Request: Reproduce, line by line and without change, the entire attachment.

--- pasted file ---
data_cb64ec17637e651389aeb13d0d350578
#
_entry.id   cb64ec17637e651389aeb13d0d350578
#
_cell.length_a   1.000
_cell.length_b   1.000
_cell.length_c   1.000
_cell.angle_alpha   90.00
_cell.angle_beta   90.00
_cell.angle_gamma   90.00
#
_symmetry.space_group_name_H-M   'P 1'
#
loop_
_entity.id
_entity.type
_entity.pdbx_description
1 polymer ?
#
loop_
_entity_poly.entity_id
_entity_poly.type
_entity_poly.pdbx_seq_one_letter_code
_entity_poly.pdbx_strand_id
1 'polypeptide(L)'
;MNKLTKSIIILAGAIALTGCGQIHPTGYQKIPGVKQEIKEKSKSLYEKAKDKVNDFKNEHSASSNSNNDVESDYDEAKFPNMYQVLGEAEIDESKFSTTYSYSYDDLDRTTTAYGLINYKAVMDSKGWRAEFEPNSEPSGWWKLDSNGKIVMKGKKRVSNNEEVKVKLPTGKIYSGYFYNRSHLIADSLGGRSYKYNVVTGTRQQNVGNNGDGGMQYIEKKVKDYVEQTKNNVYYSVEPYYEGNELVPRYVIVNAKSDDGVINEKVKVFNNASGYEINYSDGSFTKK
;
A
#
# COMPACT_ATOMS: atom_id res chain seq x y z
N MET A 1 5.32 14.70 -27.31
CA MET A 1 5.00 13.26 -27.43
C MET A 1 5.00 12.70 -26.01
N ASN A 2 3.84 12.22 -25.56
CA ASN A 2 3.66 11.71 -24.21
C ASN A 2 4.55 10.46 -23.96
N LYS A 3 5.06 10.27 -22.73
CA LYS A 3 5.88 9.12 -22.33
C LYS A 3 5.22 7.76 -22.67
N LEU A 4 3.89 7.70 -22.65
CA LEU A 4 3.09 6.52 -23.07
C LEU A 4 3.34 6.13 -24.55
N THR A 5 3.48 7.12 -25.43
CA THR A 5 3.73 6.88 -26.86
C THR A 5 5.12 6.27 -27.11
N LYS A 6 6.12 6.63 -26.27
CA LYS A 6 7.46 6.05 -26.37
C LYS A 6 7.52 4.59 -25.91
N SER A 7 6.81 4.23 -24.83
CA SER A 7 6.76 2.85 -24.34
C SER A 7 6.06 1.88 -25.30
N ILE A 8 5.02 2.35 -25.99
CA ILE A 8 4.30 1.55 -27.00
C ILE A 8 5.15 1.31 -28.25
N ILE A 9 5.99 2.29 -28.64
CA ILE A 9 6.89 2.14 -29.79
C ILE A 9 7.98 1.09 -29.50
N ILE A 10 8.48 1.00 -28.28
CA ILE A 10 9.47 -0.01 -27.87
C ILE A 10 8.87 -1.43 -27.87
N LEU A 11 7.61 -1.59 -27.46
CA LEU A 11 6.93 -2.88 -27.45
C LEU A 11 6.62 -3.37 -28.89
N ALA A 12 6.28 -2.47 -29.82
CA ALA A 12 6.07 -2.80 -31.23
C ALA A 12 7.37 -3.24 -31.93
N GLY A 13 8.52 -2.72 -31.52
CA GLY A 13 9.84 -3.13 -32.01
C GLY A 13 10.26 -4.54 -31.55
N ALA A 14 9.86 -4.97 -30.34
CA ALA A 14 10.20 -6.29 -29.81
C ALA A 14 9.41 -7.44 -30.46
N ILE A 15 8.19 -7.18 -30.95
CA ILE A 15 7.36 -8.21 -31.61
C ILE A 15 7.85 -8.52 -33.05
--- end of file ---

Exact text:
data_cb64ec17637e651389aeb13d0d350578
#
_entry.id   cb64ec17637e651389aeb13d0d350578
#
_cell.length_a   1.000
_cell.length_b   1.000
_cell.length_c   1.000
_cell.angle_alpha   90.00
_cell.angle_beta   90.00
_cell.angle_gamma   90.00
#
_symmetry.space_group_name_H-M   'P 1'
#
loop_
_entity.id
_entity.type
_entity.pdbx_description
1 polymer ?
#
loop_
_entity_poly.entity_id
_entity_poly.type
_entity_poly.pdbx_seq_one_letter_code
_entity_poly.pdbx_strand_id
1 'polypeptide(L)'
;MNKLTKSIIILAGAIALTGCGQIHPTGYQKIPGVKQEIKEKSKSLYEKAKDKVNDFKNEHSASSNSNNDVESDYDEAKFPNMYQVLGEAEIDESKFSTTYSYSYDDLDRTTTAYGLINYKAVMDSKGWRAEFEPNSEPSGWWKLDSNGKIVMKGKKRVSNNEEVKVKLPTGKIYSGYFYNRSHLIADSLGGRSYKYNVVTGTRQQNVGNNGDGGMQYIEKKVKDYVEQTKNNVYYSVEPYYEGNELVPRYVIVNAKSDDGVINEKVKVFNNASGYEINYSDGSFTKK
;
A
#
# COMPACT_ATOMS: atom_id res chain seq x y z
N MET A 1 5.32 14.70 -27.31
CA MET A 1 5.00 13.26 -27.43
C MET A 1 5.00 12.70 -26.01
N ASN A 2 3.84 12.22 -25.56
CA ASN A 2 3.66 11.71 -24.21
C ASN A 2 4.55 10.46 -23.96
N LYS A 3 5.06 10.27 -22.73
CA LYS A 3 5.88 9.12 -22.33
C LYS A 3 5.22 7.76 -22.67
N LEU A 4 3.89 7.70 -22.65
CA LEU A 4 3.09 6.52 -23.07
C LEU A 4 3.34 6.13 -24.55
N THR A 5 3.48 7.12 -25.43
CA THR A 5 3.73 6.88 -26.86
C THR A 5 5.12 6.27 -27.11
N LYS A 6 6.12 6.63 -26.27
CA LYS A 6 7.46 6.05 -26.37
C LYS A 6 7.52 4.59 -25.91
N SER A 7 6.81 4.23 -24.83
CA SER A 7 6.76 2.85 -24.34
C SER A 7 6.06 1.88 -25.30
N ILE A 8 5.02 2.35 -25.99
CA ILE A 8 4.30 1.55 -27.00
C ILE A 8 5.15 1.31 -28.25
N ILE A 9 5.99 2.29 -28.64
CA ILE A 9 6.89 2.14 -29.79
C ILE A 9 7.98 1.09 -29.50
N ILE A 10 8.48 1.00 -28.28
CA ILE A 10 9.47 -0.01 -27.87
C ILE A 10 8.87 -1.43 -27.87
N LEU A 11 7.61 -1.59 -27.46
CA LEU A 11 6.93 -2.88 -27.45
C LEU A 11 6.62 -3.37 -28.89
N ALA A 12 6.28 -2.47 -29.82
CA ALA A 12 6.07 -2.80 -31.23
C ALA A 12 7.37 -3.24 -31.93
N GLY A 13 8.52 -2.72 -31.52
CA GLY A 13 9.84 -3.13 -32.01
C GLY A 13 10.26 -4.54 -31.55
N ALA A 14 9.86 -4.97 -30.34
CA ALA A 14 10.20 -6.29 -29.81
C ALA A 14 9.41 -7.44 -30.46
N ILE A 15 8.19 -7.18 -30.95
CA ILE A 15 7.36 -8.21 -31.61
C ILE A 15 7.85 -8.52 -33.05